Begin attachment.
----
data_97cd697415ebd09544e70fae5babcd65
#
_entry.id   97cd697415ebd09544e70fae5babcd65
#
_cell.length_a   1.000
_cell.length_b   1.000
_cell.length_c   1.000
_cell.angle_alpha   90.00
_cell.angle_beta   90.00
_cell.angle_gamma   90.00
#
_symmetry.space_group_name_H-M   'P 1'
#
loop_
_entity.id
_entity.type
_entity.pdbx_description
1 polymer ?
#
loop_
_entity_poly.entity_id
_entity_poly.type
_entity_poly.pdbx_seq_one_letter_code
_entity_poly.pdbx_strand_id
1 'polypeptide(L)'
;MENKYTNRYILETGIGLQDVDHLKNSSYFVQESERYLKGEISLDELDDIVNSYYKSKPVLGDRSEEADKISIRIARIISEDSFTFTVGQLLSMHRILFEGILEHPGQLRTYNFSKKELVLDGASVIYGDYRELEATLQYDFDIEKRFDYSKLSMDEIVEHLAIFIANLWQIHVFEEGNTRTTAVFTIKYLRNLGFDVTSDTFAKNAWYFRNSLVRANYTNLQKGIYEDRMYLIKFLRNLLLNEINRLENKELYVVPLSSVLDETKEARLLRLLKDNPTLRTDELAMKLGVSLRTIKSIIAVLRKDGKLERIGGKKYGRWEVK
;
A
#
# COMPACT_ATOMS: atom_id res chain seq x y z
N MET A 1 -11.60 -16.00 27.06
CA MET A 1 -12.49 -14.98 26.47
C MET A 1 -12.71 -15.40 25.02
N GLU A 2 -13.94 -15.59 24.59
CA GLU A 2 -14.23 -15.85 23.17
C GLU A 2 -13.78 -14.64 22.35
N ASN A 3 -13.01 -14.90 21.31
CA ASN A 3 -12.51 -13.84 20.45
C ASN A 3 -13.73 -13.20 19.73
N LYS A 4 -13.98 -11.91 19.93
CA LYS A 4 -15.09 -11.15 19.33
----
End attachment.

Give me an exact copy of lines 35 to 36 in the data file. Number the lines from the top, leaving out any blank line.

CA GLU A 2 -14.23 -15.85 23.17
C GLU A 2 -13.78 -14.64 22.35